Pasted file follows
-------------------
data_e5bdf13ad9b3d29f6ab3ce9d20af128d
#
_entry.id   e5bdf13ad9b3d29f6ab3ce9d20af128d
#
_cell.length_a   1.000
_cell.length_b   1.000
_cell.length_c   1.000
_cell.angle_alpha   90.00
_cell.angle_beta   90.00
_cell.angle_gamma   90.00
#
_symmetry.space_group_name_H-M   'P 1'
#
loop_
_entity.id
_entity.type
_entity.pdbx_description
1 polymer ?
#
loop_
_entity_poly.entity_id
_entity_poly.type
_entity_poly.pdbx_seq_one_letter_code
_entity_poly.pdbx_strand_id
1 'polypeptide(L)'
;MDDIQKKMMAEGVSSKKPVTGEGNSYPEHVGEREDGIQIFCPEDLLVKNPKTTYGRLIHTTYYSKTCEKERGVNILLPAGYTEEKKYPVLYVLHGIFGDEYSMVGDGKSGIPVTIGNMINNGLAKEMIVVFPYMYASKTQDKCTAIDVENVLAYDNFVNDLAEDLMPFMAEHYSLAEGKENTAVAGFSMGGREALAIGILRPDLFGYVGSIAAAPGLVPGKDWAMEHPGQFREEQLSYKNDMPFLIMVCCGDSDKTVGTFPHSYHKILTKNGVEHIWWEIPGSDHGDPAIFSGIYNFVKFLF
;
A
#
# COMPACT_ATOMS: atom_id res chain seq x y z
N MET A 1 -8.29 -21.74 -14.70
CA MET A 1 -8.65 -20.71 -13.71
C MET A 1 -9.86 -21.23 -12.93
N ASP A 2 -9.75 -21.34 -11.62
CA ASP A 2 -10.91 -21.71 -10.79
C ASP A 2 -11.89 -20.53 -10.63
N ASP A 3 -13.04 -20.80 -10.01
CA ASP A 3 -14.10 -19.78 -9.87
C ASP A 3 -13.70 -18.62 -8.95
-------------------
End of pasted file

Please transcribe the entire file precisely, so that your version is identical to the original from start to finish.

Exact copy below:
data_e5bdf13ad9b3d29f6ab3ce9d20af128d
#
_entry.id   e5bdf13ad9b3d29f6ab3ce9d20af128d
#
_cell.length_a   1.000
_cell.length_b   1.000
_cell.length_c   1.000
_cell.angle_alpha   90.00
_cell.angle_beta   90.00
_cell.angle_gamma   90.00
#
_symmetry.space_group_name_H-M   'P 1'
#
loop_
_entity.id
_entity.type
_entity.pdbx_description
1 polymer ?
#
loop_
_entity_poly.entity_id
_entity_poly.type
_entity_poly.pdbx_seq_one_letter_code
_entity_poly.pdbx_strand_id
1 'polypeptide(L)'
;MDDIQKKMMAEGVSSKKPVTGEGNSYPEHVGEREDGIQIFCPEDLLVKNPKTTYGRLIHTTYYSKTCEKERGVNILLPAGYTEEKKYPVLYVLHGIFGDEYSMVGDGKSGIPVTIGNMINNGLAKEMIVVFPYMYASKTQDKCTAIDVENVLAYDNFVNDLAEDLMPFMAEHYSLAEGKENTAVAGFSMGGREALAIGILRPDLFGYVGSIAAAPGLVPGKDWAMEHPGQFREEQLSYKNDMPFLIMVCCGDSDKTVGTFPHSYHKILTKNGVEHIWWEIPGSDHGDPAIFSGIYNFVKFLF
;
A
#
# COMPACT_ATOMS: atom_id res chain seq x y z
N MET A 1 -8.29 -21.74 -14.70
CA MET A 1 -8.65 -20.71 -13.71
C MET A 1 -9.86 -21.23 -12.93
N ASP A 2 -9.75 -21.34 -11.62
CA ASP A 2 -10.91 -21.71 -10.79
C ASP A 2 -11.89 -20.53 -10.63
N ASP A 3 -13.04 -20.80 -10.01
CA ASP A 3 -14.10 -19.78 -9.87
C ASP A 3 -13.70 -18.62 -8.95